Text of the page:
Be Lightning Prepared
Summertime in the Colorado Mountains requires attention skyward in the summer months. The snow finally melts from the highest peaks about the same time lightning and thunder make a daily presence.
The adage, off the highest peaks by noon has real meaning.
What you need and should know.
Lightning can and will do anything. It is unpredictable and uncontrollable.
Light travels 186,000-miles per second whereas sound travels 700 miles per hour. That means to determine the distance between flash and rumble you need to count. Every five seconds is approximately one mile. If a storm is traveling 20 to 25 mph, it will take approximately six minutes to be in striking distance travel three miles (because you counted to 15 between the flash and boom).
Practices to live by.
• Don’t be the highest object around and stay away from the highest object – mountain summits, ridges or cliff tops, near the tallest tree or pole, or the largest and tallest object in a meadow, field or open area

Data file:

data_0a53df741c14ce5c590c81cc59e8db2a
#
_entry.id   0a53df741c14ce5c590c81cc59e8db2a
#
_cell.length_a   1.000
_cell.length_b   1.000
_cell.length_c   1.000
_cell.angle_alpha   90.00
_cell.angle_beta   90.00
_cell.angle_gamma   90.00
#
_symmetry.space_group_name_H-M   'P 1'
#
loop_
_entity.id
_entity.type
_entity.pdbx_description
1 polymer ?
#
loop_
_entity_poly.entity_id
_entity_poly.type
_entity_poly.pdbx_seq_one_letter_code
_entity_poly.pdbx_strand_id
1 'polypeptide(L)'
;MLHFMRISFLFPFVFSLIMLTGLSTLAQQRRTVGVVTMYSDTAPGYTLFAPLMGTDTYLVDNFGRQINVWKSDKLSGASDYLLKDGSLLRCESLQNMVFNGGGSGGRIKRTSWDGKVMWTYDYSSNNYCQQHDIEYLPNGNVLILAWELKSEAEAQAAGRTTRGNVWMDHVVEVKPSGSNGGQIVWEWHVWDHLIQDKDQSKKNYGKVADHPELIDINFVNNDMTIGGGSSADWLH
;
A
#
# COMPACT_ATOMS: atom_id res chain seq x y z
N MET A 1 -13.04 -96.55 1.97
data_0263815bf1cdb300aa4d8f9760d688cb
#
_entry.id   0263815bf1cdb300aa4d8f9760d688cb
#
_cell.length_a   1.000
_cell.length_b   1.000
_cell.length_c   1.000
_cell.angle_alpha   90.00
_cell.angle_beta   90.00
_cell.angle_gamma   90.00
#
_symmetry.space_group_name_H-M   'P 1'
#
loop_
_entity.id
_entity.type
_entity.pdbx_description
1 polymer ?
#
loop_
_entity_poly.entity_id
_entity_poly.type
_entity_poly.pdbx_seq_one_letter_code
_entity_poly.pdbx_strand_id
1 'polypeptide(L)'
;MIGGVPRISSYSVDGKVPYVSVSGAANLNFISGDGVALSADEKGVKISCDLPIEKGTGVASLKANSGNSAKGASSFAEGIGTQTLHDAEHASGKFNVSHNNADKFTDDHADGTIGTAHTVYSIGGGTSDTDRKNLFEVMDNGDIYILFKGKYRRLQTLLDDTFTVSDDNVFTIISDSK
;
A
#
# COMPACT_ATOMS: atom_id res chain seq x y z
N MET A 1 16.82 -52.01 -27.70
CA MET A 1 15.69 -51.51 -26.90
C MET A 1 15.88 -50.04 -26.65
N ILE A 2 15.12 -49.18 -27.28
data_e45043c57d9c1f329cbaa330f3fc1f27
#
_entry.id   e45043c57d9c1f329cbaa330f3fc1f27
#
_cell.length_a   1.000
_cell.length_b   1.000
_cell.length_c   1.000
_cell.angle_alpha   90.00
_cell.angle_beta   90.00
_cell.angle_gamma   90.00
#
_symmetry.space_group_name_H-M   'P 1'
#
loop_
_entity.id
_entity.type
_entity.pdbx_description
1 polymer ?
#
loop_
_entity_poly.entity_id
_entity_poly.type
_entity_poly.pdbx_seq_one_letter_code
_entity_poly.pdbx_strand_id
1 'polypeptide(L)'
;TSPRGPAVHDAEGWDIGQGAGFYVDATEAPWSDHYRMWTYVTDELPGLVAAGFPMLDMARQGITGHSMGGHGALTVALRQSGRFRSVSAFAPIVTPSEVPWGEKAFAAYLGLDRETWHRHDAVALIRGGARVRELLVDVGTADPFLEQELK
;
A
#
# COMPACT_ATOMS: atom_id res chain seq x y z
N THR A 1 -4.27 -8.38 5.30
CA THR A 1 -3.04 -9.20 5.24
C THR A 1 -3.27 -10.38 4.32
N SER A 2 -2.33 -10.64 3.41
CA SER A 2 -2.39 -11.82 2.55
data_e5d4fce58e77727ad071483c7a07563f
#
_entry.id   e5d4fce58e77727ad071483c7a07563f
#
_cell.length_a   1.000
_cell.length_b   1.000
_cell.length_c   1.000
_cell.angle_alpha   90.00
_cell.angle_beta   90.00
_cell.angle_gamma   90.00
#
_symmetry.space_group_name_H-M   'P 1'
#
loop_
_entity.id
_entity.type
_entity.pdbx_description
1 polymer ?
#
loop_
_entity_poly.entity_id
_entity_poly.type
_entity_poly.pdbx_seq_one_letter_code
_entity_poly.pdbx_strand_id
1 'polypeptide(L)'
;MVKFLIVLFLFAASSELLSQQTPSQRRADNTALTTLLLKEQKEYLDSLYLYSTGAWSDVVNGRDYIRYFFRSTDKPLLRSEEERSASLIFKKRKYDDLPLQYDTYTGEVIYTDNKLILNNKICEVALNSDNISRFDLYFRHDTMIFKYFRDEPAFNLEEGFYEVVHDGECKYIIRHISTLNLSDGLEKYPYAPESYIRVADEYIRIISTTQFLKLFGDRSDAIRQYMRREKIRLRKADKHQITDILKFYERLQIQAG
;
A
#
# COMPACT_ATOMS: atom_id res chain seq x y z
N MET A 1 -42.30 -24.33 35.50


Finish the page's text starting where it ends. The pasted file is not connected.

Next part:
• Get off water or away from water – including ditches, gullies, streams, ponds and lakes
• Don’t sit under overhangs or in shallow caves
What to do if you are not where you should be.
• Try to get below treeline and off the summit
• Find a low spot among small trees
• Sit on your pack or pad with your knees flexed and your arms hugging your knees
• Keep your feet together to minimize the ground effect of a nearby strike
Prevention and preparation are the key elements. Be aware and keep an eye towards the sky.